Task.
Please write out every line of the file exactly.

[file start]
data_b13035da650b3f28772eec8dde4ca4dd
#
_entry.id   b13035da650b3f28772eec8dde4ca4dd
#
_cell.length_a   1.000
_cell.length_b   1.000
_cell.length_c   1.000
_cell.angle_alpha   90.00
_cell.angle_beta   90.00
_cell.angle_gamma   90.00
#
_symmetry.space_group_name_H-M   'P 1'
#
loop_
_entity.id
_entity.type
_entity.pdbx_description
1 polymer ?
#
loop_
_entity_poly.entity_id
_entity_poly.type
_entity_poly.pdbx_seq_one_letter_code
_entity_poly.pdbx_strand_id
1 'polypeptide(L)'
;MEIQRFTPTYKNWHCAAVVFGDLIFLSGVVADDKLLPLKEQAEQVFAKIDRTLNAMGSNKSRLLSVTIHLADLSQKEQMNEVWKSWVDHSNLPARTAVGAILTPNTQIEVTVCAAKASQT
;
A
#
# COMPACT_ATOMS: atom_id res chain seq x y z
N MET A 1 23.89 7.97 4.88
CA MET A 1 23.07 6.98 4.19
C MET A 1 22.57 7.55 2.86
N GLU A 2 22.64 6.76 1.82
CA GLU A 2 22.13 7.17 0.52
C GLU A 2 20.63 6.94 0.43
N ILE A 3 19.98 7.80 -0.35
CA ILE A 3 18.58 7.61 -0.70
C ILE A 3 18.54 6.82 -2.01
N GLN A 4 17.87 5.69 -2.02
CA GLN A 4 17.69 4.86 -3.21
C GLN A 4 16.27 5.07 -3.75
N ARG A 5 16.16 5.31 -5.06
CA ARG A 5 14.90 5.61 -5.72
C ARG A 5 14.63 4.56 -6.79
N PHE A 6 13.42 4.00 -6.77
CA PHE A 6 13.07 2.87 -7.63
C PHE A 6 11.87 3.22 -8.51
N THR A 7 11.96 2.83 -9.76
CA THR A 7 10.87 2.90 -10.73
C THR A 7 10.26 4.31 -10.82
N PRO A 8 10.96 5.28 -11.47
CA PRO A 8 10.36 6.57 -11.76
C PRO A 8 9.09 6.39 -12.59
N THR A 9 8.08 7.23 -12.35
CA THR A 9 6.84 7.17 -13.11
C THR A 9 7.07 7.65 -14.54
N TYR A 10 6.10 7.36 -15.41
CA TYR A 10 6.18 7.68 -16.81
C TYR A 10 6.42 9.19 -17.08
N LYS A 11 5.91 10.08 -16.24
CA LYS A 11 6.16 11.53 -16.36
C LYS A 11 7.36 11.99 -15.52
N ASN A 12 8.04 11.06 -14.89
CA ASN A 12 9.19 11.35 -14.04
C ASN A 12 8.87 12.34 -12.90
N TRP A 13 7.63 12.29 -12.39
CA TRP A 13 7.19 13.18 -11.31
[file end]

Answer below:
data_b13035da650b3f28772eec8dde4ca4dd
#
_entry.id   b13035da650b3f28772eec8dde4ca4dd
#
_cell.length_a   1.000
_cell.length_b   1.000
_cell.length_c   1.000
_cell.angle_alpha   90.00
_cell.angle_beta   90.00
_cell.angle_gamma   90.00
#
_symmetry.space_group_name_H-M   'P 1'
#
loop_
_entity.id
_entity.type
_entity.pdbx_description
1 polymer ?
#
loop_
_entity_poly.entity_id
_entity_poly.type
_entity_poly.pdbx_seq_one_letter_code
_entity_poly.pdbx_strand_id
1 'polypeptide(L)'
;MEIQRFTPTYKNWHCAAVVFGDLIFLSGVVADDKLLPLKEQAEQVFAKIDRTLNAMGSNKSRLLSVTIHLADLSQKEQMNEVWKSWVDHSNLPARTAVGAILTPNTQIEVTVCAAKASQT
;
A
#
# COMPACT_ATOMS: atom_id res chain seq x y z
N MET A 1 23.89 7.97 4.88
CA MET A 1 23.07 6.98 4.19
C MET A 1 22.57 7.55 2.86
N GLU A 2 22.64 6.76 1.82
CA GLU A 2 22.13 7.17 0.52
C GLU A 2 20.63 6.94 0.43
N ILE A 3 19.98 7.80 -0.35
CA ILE A 3 18.58 7.61 -0.70
C ILE A 3 18.54 6.82 -2.01
N GLN A 4 17.87 5.69 -2.02
CA GLN A 4 17.69 4.86 -3.21
C GLN A 4 16.27 5.07 -3.75
N ARG A 5 16.16 5.31 -5.06
CA ARG A 5 14.90 5.61 -5.72
C ARG A 5 14.63 4.56 -6.79
N PHE A 6 13.42 4.00 -6.77
CA PHE A 6 13.07 2.87 -7.63
C PHE A 6 11.87 3.22 -8.51
N THR A 7 11.96 2.83 -9.76
CA THR A 7 10.87 2.90 -10.73
C THR A 7 10.26 4.31 -10.82
N PRO A 8 10.96 5.28 -11.47
CA PRO A 8 10.36 6.57 -11.76
C PRO A 8 9.09 6.39 -12.59
N THR A 9 8.08 7.23 -12.35
CA THR A 9 6.84 7.17 -13.11
C THR A 9 7.07 7.65 -14.54
N TYR A 10 6.10 7.36 -15.41
CA TYR A 10 6.18 7.68 -16.81
C TYR A 10 6.42 9.19 -17.08
N LYS A 11 5.91 10.08 -16.24
CA LYS A 11 6.16 11.53 -16.36
C LYS A 11 7.36 11.99 -15.52
N ASN A 12 8.04 11.06 -14.89
CA ASN A 12 9.19 11.35 -14.04
C ASN A 12 8.87 12.34 -12.90
N TRP A 13 7.63 12.29 -12.39
CA TRP A 13 7.19 13.18 -11.31